When we returned to the boat, I couldn't help but take advantage of the awesome visibility to take some photos of Shannon from below.

Because of the conditions, we decided we had seen most of what we could, and departed the next morning. Just prior to our departure, I realized that our power inverter had crapped out on us. Yes, the new one we had bought so recently in Tahiti. Well, it just refused to work, and so did our old one. What that means is that there's no way to charge the computer to run our chartplotting program. Ok, I thought, We'll just turn on the computer from time to time and do spot-checks of our position, and if we do that, the laptop battery should be able to last a few days, long enough to get the 130 miles to Niue. Well, the computer battery was stone cold dead. Hmmm. So, we broke out the backup computer. Its battery was also stone cold dead. A secret smile spread across my face as I realized that yes, technology had failed us and we would have to revert back to more traditional methods. So, we poured through our rolls of paper charts, looking for a chart of the vicinity. Well, I can tell you we have just about every other corner of the entire pacific covered, but not the no-man's land between the Cook Islands and Niue. I found one chart that covered the larger western pacific, but the exact area we needed to consult was covered by a map legend. Ha! So, with no other options, we consulted our sailing directions to at least assure there were no other uncharted reefs in our path to Niue, and busted out the plotting sheets to hand-draw our own chart. So, off we set thus, recording DR positions every hour in the log, and plotting our position from the backup handheld gps every so often. All the while I was secretly hoping that the backup gps would fail, requiring the sextant to be broken out and a noonsite to be taken the next day. Alas, it was not to be so, and we sailed into Niue a day and a half later under GPS and jury-rigged chart.

Palmerston Atoll

10 October 2010 | Cook Islands
Hey All, currently sitting in a nice little cafe in the town of Lifuka in the Ha'apai group of Tonga. Got a good internet connection here! I fininshed catching up on my chronicles of the past month or so, so here you are!

A small atoll on the western extremity of the southern group of the Cook Islands. Inhabited by a single extended family, they are somewhat sovereign, but still fall within the jurisdiction of the Cooks.
I've written so much about this place for Reach the World and in my own handwritten journal, that I just can't re-write it all again in utmost detail here without banging my head against a wall. Instead, I'll just transcribe my journal. Apologies for choppy sentences and poor flow!

Palmerston. Arrived at 10am after sandbagging at 2 knots all night to avoid arriving in the dark. Still blowing 30 knots. A sight greeted us as we rounded up onto the western side of the atoll: 10 other sailboats and the tall ship Picton Castle. Didn't expect much other vessel traffic at all. Can't get away from it! We were immediately intercepted by a local man in an aluminum skiff who raced out through the pass to meet us. He said "my name is Edward and I will be your host. I'll try to find you a mooring. This boat needs to leave" and he motioned to one of the boats to the south and sped off. Ken was at the helm and we motored up towards the tall ship Picton Castle, and impressive white three masted barque. We were gawked at from the rail by what looked to be the whole crew. Edward returned and said we'd have to drop anchor as the boat on the mooring was not leaving. He guided us to a good spot and indicated where to drop the hook. We set the hook, but we drifted back too close to a neighboring boat so we re-set. Edward motored back to the island to go get customs for us. Soon he returned with two other local guys Terry and Simon who were more than nice. Even though there are only 60 people on the island, these guys took their jobs seriously and wore uniforms etc. They took some tea and chatted amiably while filling out the paperwork. After they left, we listened to some Cat Stevens (first music in a week due to battery charging issues). Edward returned to pick us up to go ashore. He expertly guided us, and a couple of other cruisers (a castaway looking father and his two daughters) through the tiny pass at low tide, almost scraping bottom. Earlier we had dinghied out our second anchor for better holding in this steep-to anchorage. Edward led us ashore to his house, which was very open air. Main living area was poles with sheet metal roof, no walls. Kitchen looked like a chicken coop across the sand yard. Met Edward's mother, who was a sweet chatty old lady 80 years old who sat under the tin roof in an old ratty chair with ratty footstool and said "I don't walk too good anymore" and showed me her swollen legs and an old scar from a broken bone. Strangely, she was still able to easily touch her toes and massage her own feet. She told me the story of how one of her grandchildren had been born on the island in less than ideal circumstances and how she had been the mid-wife. I understood about 50% of the words she was saying, but followed along fairly well.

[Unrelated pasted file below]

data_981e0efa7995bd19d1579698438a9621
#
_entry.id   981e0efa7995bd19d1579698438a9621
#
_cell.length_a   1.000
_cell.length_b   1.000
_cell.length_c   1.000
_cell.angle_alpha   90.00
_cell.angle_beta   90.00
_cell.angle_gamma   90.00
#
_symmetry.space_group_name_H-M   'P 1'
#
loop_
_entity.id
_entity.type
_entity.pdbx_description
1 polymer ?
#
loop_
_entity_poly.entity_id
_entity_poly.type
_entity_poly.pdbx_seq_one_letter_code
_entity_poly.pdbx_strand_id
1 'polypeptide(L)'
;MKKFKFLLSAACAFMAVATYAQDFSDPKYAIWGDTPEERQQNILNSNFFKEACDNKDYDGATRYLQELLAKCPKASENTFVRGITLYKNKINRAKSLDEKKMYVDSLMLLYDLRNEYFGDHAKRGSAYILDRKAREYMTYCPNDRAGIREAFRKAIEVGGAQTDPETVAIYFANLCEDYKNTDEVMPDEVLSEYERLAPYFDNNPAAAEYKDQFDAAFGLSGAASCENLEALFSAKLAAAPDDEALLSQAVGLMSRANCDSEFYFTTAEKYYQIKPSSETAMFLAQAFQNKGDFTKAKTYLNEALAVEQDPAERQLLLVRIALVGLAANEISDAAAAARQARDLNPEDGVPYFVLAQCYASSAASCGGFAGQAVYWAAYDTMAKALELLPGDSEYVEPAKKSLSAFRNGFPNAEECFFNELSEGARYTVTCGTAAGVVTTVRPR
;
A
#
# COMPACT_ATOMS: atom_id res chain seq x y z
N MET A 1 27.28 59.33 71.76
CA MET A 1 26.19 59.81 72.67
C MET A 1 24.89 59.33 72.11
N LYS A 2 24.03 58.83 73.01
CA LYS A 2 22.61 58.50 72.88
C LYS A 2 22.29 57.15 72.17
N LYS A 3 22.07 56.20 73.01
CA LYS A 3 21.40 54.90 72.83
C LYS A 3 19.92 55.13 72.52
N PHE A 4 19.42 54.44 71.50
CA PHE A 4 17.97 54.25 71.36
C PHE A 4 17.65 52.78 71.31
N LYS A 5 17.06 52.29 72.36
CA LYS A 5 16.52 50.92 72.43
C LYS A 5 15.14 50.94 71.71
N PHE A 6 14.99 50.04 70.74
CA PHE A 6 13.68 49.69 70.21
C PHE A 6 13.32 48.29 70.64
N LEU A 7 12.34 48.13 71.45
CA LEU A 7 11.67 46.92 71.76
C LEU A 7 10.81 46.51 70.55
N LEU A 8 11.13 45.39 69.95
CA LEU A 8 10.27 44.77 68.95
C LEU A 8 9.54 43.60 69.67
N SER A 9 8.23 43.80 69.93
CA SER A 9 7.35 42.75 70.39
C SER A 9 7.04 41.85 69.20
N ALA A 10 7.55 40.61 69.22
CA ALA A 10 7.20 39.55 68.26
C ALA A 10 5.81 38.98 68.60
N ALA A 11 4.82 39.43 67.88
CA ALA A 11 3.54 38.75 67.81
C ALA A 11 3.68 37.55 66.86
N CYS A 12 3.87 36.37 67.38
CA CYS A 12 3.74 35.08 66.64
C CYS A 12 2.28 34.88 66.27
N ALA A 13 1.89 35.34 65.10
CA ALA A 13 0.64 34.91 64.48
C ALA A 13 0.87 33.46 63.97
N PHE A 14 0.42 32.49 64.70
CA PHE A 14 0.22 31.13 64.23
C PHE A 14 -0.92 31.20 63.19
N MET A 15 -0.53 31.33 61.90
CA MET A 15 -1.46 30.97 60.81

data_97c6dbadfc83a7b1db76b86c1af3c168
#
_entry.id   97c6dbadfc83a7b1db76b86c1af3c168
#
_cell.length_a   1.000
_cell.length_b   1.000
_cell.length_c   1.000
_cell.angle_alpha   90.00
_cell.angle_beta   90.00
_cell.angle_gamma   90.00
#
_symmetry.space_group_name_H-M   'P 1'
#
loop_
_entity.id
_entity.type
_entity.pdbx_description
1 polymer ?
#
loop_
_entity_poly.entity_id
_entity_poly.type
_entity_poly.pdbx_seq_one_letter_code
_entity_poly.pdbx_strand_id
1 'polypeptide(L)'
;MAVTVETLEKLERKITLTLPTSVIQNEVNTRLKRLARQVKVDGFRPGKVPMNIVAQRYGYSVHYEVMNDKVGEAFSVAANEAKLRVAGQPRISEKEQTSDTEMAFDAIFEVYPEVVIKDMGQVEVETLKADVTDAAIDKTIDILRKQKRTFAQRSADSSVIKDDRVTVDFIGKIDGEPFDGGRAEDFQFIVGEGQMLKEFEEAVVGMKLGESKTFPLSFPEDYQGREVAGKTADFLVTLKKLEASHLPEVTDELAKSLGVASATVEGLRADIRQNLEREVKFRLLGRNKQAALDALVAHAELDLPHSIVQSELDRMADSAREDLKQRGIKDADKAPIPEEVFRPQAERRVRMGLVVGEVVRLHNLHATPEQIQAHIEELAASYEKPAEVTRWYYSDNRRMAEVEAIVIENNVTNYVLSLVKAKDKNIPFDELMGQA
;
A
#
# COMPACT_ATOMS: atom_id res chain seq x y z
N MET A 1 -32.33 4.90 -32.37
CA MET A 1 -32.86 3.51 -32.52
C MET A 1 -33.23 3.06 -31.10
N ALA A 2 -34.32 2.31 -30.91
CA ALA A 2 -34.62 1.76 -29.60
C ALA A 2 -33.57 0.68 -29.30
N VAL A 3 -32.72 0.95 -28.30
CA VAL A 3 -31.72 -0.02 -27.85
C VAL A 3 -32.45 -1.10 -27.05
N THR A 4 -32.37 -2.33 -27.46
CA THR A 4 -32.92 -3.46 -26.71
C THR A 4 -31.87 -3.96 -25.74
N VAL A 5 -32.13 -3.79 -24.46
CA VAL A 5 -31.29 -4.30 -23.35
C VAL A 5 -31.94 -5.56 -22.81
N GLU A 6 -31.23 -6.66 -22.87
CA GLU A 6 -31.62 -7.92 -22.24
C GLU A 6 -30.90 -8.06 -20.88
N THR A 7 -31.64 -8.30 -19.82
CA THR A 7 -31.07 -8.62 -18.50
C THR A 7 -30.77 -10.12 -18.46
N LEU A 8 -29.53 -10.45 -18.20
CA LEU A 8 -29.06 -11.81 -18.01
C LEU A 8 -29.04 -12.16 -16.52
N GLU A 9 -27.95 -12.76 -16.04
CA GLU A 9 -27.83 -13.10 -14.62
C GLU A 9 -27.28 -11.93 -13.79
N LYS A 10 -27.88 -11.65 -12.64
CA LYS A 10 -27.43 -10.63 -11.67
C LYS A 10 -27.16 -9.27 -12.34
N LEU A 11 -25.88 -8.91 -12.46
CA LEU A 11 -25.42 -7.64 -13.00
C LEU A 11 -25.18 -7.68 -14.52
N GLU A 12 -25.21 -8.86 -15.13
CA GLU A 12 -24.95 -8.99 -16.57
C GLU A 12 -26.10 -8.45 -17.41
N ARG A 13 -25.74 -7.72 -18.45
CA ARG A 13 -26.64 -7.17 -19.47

Edward's 15 year old son Davie soon took us on a walking tour of the small island, strutting ahead like he wanted to get it over with. Showed us the school, the packed sand tennis court, the original house built in 1862 by William Marsters of massive timbers from shipwrecks (still there but looks like a sponge from all the termite damage).. William Marsters (an Englishman) was the first colonizer of the island when in 1862 he settled here with three local wives from Penrhyn Island (one of the other Cook Islands). He then distributed the wives among three of the motus and made strict rules about interbreeding. What those were I cannot imagine, because nowadays, every single person on the island has the same last name: Marsters.